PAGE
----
Squeeze play: CIOs look to rein in IT spending

FEBRUARY 10, 2003

Content Type: Story
Source: Computerworld

Having spent the past two years paring back staff, consolidating servers and storage equipment, renegotiating vendor contracts and conducting selective outsourcing, CIOs are struggling to find new ways to reduce costs without cutting into the muscle of their IT operations.

"We've done all those things, and yet management still wants us to cut costs further," says a CIO at a Midwestern bank who requested anonymity. "I just don't know where else to cut."

In their quest to come up with even more ways to keep a lid on costs, dauntless IT leaders are exploring everything from barter agreements with vendors to reselling services and joining purchasing consortiums for volume price discounts on equipment.

Take Wyndham International Inc.'s chief technology officer, Mark Hedley. Like many IT executives, Hedley has taken advantage of the cutthroat competition that the economy has stirred up in the telecommunications sector and has reworked the hospitality firm's private branch exchange, data and voice networking agreements, thus paring $850,000 from the Dallas-based company's annual telecom budget.

Diane Bunch, senior vice president of information services at Tennessee Valley Authority

Diane Bunch, senior vice president of information services at Tennessee Valley Authority

Now Hedley is considering shifting Wyndham's private frame relay to the public Internet as a way to further reduce data communications costs by as much as 50% annually. But he must weigh the potential money-saving benefits of doing so against the security, stability and reliability issues involved with moving to a public network infrastructure.

He and his team are also evaluating a number of even more novel ways to cut IT costs. Among them is the possibility of offering hardware vendors hotel rooms in return for computer equipment.

"Trading the value of a guest room for the value of equipment is very doable for us," says Hedley. Last summer, he and his team began evaluating which IT projects might be a good fit for these types of barter arrangements, but he declined to discuss them further. And while he also declined to name the vendors he has discussed this option with, Hedley says the potential for establishing such deals is "very real."

Shared Savings

John Bielec, vice president of information resources and technology at Drexel University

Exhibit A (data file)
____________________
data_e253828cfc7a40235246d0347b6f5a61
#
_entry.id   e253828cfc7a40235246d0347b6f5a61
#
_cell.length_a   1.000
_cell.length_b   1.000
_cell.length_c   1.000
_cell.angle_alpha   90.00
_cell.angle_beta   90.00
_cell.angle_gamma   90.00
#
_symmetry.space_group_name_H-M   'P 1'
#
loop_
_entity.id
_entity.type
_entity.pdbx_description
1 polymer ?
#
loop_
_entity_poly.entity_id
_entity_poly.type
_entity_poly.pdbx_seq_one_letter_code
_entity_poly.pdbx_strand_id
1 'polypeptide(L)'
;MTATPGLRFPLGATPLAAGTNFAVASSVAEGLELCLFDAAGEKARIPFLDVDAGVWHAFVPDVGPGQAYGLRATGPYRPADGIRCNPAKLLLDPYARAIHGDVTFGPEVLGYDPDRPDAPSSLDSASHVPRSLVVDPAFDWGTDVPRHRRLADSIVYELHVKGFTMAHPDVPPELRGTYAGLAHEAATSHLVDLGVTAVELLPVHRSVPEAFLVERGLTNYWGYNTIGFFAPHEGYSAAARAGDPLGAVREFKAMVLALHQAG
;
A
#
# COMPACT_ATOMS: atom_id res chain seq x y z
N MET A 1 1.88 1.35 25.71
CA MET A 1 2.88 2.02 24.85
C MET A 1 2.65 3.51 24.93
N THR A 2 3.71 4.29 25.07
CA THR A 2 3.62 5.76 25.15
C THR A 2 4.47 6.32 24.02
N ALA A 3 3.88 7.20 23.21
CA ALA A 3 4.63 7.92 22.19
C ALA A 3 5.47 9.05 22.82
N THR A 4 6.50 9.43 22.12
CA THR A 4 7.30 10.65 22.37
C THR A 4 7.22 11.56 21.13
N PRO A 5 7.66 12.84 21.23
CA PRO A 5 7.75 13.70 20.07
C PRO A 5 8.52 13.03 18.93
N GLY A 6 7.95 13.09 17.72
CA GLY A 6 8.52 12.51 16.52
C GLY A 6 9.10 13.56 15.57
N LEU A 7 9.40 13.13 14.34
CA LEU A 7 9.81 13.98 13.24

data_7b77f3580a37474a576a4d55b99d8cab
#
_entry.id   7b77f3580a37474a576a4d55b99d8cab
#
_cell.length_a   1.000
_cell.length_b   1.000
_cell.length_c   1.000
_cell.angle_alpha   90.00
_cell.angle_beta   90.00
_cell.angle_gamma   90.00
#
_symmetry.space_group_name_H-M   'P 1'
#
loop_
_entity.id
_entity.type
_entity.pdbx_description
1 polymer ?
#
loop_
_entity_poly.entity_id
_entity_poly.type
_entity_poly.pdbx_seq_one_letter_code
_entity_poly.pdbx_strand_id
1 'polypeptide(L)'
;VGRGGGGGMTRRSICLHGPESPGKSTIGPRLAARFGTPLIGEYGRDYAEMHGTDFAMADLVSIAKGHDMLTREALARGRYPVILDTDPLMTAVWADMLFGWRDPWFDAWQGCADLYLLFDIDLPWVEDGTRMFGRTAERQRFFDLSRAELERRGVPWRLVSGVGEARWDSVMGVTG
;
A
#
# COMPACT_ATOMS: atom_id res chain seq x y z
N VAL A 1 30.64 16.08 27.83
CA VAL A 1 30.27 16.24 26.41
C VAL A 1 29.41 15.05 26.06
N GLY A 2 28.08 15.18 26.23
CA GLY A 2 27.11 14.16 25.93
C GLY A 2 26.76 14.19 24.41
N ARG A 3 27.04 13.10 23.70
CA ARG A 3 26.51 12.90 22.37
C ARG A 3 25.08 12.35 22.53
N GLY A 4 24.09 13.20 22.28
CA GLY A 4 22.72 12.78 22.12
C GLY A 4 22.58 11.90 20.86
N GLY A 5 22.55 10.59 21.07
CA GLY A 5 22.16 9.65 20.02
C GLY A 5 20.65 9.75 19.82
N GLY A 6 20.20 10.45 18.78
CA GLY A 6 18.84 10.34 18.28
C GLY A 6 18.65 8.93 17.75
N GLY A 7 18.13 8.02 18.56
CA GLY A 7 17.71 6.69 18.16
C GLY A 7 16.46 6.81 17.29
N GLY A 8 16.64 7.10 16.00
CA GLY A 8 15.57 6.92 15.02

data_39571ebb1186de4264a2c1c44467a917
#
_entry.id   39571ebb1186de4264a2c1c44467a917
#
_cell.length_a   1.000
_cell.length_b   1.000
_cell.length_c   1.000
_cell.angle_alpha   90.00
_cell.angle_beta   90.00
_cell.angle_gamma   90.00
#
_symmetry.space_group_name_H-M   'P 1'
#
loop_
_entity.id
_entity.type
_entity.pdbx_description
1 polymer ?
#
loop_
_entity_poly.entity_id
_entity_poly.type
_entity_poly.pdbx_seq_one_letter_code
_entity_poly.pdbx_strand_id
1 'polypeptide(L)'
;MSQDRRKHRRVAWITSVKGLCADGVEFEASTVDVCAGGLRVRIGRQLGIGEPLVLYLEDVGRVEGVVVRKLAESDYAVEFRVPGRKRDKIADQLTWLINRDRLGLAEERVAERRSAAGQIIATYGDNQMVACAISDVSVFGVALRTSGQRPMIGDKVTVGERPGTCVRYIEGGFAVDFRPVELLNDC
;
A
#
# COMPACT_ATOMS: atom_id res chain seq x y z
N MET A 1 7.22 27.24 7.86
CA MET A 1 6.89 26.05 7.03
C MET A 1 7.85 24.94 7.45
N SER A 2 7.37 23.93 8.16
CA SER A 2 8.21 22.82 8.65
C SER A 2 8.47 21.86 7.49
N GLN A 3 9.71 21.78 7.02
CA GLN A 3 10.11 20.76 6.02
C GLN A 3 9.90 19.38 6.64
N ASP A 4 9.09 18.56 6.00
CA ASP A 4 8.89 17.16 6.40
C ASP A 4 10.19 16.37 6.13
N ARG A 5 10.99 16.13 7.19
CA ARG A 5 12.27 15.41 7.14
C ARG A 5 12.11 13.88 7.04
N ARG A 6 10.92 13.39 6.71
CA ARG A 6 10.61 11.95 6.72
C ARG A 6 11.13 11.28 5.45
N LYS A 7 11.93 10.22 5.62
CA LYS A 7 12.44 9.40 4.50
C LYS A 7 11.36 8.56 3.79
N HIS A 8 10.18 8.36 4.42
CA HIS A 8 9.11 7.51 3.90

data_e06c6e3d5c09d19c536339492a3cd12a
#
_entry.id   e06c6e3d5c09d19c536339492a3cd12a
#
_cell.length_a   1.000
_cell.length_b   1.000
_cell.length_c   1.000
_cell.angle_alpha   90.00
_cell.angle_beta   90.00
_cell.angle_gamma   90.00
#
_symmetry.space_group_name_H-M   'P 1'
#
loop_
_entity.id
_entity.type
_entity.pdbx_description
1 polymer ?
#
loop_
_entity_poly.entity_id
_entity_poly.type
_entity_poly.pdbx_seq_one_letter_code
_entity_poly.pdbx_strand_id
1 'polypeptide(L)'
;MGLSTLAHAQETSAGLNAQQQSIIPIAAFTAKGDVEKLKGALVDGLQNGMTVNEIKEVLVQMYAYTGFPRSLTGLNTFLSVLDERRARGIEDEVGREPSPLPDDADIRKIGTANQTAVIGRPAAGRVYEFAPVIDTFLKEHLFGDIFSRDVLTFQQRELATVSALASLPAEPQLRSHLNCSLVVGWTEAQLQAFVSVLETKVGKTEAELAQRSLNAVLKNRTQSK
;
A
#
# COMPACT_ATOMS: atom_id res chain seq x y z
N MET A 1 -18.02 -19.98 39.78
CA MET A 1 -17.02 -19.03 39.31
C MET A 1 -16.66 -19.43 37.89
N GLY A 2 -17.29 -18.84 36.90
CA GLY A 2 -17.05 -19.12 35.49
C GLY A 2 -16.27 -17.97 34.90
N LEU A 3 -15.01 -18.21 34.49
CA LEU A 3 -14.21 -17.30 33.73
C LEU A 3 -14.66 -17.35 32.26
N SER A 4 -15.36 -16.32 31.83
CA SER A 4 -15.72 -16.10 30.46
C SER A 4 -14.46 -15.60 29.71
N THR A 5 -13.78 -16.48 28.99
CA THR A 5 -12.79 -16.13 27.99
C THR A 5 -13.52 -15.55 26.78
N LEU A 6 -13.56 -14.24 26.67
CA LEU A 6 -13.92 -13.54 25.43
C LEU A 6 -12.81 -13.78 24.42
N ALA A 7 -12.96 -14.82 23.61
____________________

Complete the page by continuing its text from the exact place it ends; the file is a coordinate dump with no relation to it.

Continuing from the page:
John Bielec, vice president of information resources and technology at Drexel University

Many organizations have centralized their IT operations to help rein in costs over the past few years. But some global firms, such as Madison, N.J.-based Wyeth, a $14.6 billion pharmaceutical company, have taken centralization a step further and shifted to a shared-services model in regions where they've determined that it's efficient and cost-effective.

As a holding company with various businesses, "IT was decentralized, and there was no need to standardize or have a shared-services function," says CIO Bruce Fadem.

Since 1998, Wyeth has been migrating to a shared-services model under which its various businesses and geographic divisions share IT applications and infrastructure and their costs across the organization. Having completed the transition in North America and Latin America, Wyeth is hoping to consolidate the 80% of its European business that hasn't already been folded into the shared-services model. This includes outlying units that still have their own dedicated IT units.

"In 2003, we're doing the tough work, taking those relatively small businesses and working through the political battles" to migrate them into shared services to further reduce costs, says Fadem.

Still, there are limits to applying the shared-services model to all of Wyeth's international entities. In Asia, for instance, the company's divisions are much smaller and more widely distributed than those in other parts of the world, says Fadem. So instead of providing those units with shared services from regional IT centers, Wyeth for now will allow them to operate independently. The company will see how those businesses grow and determine at year's end whether it makes sense to revisit the shared-services model with them, Fadem says.

The cost savings generated so far under Wyeth's shared-services model vary greatly by the level of IT investment in each region and by other geographical differences. Fadem estimates that the approach has led to 10% to 15% cost savings in most regions. Once the European piece of the puzzle has been completed, "we'll be able to implement services like [regional] enterprise systems that we couldn't have done otherwise," he adds.